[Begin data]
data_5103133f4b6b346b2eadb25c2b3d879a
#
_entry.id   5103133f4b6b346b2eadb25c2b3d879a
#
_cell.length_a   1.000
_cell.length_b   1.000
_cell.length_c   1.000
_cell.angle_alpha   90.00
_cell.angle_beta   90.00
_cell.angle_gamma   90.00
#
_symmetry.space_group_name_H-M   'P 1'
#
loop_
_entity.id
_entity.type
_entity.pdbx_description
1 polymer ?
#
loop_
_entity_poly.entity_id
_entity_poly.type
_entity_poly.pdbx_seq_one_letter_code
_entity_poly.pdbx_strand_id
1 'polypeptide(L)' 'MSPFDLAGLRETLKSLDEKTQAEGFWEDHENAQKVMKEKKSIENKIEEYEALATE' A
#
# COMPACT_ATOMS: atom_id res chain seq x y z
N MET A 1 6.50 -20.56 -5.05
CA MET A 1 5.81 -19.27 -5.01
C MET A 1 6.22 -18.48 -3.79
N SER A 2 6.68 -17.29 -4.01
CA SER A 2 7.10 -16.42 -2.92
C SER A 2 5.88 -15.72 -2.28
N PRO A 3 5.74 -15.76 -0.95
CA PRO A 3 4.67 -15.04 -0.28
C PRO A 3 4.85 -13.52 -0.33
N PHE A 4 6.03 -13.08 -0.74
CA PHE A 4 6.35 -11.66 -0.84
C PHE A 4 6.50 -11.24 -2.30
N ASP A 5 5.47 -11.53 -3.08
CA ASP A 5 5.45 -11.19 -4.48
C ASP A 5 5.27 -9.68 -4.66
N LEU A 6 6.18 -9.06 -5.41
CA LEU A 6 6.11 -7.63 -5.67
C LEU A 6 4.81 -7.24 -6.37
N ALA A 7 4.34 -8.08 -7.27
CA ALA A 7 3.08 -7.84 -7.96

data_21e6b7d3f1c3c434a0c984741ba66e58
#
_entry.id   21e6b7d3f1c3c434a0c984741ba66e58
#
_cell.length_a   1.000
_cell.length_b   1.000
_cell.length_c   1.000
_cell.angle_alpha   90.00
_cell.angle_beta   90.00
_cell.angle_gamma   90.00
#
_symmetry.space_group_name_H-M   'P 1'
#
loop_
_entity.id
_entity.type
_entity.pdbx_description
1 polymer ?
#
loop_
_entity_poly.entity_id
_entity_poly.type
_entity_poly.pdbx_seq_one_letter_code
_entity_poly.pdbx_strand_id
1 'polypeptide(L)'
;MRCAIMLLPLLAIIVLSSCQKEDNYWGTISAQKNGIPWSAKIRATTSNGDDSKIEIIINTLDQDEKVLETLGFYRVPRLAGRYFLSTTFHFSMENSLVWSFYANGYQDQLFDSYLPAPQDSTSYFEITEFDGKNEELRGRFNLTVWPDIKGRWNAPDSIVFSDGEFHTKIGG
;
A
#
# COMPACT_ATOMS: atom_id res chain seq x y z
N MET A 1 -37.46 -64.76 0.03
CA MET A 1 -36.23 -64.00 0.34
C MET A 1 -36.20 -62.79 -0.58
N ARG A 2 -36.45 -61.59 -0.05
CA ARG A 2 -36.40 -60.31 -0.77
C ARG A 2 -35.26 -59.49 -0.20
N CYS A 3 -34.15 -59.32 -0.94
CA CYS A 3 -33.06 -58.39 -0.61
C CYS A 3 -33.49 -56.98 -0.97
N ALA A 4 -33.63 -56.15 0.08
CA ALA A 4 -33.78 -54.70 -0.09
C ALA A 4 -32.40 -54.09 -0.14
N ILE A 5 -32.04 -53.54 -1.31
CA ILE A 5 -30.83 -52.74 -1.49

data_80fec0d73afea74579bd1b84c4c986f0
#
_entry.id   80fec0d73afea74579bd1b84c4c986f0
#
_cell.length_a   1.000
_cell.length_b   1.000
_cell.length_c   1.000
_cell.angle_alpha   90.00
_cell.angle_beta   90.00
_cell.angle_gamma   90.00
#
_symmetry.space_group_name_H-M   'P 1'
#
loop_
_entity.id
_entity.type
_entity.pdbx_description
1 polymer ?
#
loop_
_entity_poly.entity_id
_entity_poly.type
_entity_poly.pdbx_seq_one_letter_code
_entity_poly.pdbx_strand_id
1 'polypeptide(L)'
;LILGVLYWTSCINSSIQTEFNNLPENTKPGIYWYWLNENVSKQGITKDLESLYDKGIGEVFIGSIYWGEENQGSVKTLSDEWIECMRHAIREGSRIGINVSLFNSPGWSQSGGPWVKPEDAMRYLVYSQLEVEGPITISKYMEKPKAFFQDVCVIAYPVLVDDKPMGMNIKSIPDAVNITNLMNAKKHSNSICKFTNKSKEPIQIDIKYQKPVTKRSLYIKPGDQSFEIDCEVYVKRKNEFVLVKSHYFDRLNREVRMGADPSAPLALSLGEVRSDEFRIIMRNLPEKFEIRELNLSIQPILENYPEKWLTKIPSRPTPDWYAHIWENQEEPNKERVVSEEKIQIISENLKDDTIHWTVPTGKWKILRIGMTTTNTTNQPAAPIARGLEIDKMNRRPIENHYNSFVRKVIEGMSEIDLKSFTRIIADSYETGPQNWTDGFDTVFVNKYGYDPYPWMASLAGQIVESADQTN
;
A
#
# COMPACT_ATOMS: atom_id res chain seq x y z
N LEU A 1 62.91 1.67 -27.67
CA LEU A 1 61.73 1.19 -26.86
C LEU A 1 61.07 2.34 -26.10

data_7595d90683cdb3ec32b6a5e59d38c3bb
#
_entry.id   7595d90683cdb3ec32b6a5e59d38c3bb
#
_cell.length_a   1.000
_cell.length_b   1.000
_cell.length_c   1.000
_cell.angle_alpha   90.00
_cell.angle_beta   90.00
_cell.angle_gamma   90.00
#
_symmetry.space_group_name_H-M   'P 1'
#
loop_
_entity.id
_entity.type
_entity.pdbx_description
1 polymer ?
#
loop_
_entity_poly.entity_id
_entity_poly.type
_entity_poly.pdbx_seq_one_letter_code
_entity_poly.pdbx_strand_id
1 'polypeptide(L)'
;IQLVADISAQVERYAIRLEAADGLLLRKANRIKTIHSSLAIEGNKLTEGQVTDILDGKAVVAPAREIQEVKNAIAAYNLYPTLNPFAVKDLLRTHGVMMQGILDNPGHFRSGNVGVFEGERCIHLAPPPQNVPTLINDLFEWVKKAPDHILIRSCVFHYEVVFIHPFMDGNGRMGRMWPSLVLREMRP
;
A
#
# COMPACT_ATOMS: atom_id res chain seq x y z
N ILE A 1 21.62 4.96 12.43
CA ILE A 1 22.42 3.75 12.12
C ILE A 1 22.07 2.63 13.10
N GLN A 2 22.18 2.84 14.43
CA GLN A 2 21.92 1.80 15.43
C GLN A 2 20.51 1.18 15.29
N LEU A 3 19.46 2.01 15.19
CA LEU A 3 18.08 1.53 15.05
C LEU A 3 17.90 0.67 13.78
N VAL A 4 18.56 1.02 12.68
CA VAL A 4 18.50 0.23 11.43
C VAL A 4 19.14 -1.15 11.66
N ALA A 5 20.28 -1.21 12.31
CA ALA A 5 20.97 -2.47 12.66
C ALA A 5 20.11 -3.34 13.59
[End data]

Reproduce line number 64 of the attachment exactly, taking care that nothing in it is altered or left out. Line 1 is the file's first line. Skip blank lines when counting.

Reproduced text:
_entity.pdbx_description